“I wish Henry could go with you, but he’s in bed, sick with a bad cold and a fever,” Tessie said, as she handed me a kerosene lantern she’d fetched from the basement. “Be careful, Don, please.”
I retraced my steps back to the truck, but just before I got there, I noticed, close by to a big sugar maple, a huge turkey track that headed down the mountain. When I looked closer, I noticed the boys’ tracks, too. They’d given chase below the north ridge of the mountain, just beneath the Baber place. I tracked them downhill to Little Laurel. The snow was drifted and deep. I still recall that the laurel leaves were already curling in and huddling as close to their stems as they could possibly get. The frost on them glistened when the light of my lamp slid over them.
“Delmas! Dennis!” I hollered repeatedly, but they didn’t respond. All I could hear was the lonely echo of my voice bouncing from mountain to mountain before it evaporated into what had now become night. My alarm grew by leaps and bounds when I realized that the boys had penetrated even deeper into the wilderness and out of earshot. I knew something was seriously wrong and I’d have to go on. However, when the flame wavered and I shook the lantern, I realized it was nearly out of fuel. Since I knew approximately where I was, I initially thought all I’d have to do was scale straight up the steep side of the mountain, as opposed to redoing the mile long loop I’d just made. But to my dismay, when I got to the top, the fog had gotten much thicker and I couldn’t even see the house. In fact, I wasn’t exactly sure where I was. So I zigzagged along the spine and picked my way along an old fence line until I could finally see the dim lights of the house. I couldn’t have been anymore than 30 yards away, if that.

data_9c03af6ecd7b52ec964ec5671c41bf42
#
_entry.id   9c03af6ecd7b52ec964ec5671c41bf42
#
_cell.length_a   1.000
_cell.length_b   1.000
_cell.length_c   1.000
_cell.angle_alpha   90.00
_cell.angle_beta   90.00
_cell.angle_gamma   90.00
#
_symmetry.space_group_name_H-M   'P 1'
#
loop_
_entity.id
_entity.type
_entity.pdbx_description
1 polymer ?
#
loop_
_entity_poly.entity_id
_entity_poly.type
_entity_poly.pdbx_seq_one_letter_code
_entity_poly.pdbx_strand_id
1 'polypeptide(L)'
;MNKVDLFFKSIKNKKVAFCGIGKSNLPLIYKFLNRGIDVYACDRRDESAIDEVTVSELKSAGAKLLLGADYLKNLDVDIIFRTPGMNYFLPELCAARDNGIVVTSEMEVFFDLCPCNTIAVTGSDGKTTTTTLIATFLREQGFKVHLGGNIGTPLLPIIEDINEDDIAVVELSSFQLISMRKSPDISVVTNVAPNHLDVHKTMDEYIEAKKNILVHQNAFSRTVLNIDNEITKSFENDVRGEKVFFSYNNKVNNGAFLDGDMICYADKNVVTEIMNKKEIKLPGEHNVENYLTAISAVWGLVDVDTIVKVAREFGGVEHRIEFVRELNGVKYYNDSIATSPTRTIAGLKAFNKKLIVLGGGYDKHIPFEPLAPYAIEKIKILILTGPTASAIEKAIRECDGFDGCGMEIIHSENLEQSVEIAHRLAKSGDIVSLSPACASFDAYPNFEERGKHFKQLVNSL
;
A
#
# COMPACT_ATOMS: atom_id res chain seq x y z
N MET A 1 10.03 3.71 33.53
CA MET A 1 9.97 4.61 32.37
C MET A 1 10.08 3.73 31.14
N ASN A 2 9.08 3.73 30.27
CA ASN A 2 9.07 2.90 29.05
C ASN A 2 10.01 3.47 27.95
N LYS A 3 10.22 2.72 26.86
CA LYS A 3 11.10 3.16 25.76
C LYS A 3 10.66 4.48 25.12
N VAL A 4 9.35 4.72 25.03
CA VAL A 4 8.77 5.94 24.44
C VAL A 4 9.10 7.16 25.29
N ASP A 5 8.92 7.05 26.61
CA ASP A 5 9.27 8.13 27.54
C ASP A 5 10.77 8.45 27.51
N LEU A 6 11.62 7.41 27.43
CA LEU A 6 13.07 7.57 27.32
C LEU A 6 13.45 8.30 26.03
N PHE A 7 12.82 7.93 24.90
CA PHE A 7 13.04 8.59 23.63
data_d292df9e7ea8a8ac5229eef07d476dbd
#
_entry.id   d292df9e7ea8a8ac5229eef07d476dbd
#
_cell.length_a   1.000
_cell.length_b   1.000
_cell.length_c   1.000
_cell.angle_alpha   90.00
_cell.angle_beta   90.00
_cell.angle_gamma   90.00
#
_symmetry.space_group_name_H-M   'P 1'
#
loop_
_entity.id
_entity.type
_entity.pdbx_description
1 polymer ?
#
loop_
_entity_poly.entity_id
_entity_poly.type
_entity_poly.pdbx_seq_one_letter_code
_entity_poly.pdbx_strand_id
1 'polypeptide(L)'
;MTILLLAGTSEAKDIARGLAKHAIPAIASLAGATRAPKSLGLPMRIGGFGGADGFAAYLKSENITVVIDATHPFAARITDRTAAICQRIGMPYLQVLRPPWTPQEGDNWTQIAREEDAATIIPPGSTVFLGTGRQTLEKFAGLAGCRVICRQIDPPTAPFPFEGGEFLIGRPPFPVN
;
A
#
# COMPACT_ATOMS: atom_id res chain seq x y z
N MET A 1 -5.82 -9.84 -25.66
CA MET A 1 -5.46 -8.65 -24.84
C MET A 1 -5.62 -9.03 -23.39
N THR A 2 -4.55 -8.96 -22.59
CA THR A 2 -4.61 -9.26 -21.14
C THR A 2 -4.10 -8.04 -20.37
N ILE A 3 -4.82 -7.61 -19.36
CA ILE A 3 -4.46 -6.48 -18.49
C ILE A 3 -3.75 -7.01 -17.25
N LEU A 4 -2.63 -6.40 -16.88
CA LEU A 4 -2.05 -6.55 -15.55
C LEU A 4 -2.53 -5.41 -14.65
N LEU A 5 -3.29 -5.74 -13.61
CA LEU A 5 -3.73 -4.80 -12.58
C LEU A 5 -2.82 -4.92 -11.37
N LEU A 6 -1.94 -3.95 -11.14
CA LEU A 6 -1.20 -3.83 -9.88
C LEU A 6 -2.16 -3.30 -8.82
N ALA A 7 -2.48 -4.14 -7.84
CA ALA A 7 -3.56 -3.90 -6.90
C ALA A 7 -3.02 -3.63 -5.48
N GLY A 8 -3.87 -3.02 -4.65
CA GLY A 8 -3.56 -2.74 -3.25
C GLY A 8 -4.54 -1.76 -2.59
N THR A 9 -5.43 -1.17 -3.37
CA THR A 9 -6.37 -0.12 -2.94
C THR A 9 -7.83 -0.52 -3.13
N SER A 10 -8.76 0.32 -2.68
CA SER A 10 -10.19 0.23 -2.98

Tessie became even more worried when she saw that I’d returned without the boys. “Do you think something’s happened to them, Don? I’m getting worried!” she said, as I came into the welcome heat of the home. Before I headed back out into the cold, dark night, Tessie filled the lantern and gave me two bags of leftover Christmas cookies. She also gave me some stick matches in a used medicine jar, just in case.
I proceeded to retrace my steps. When I got down to Little Laurel it was completely frozen over-or appeared to be. Carefully, I crossed the crackling ice that covered the creek and fought my way through the thickets. Despite the disorienting fog, I followed the slick bed upstream and headed towards Lost Flats and Town Rocks. I was young and in good shape from working in the mines, but already I was beginning to tire from randomly falling through the knee-deep crust and half-hollowed ice. I finally had to stop for a rest.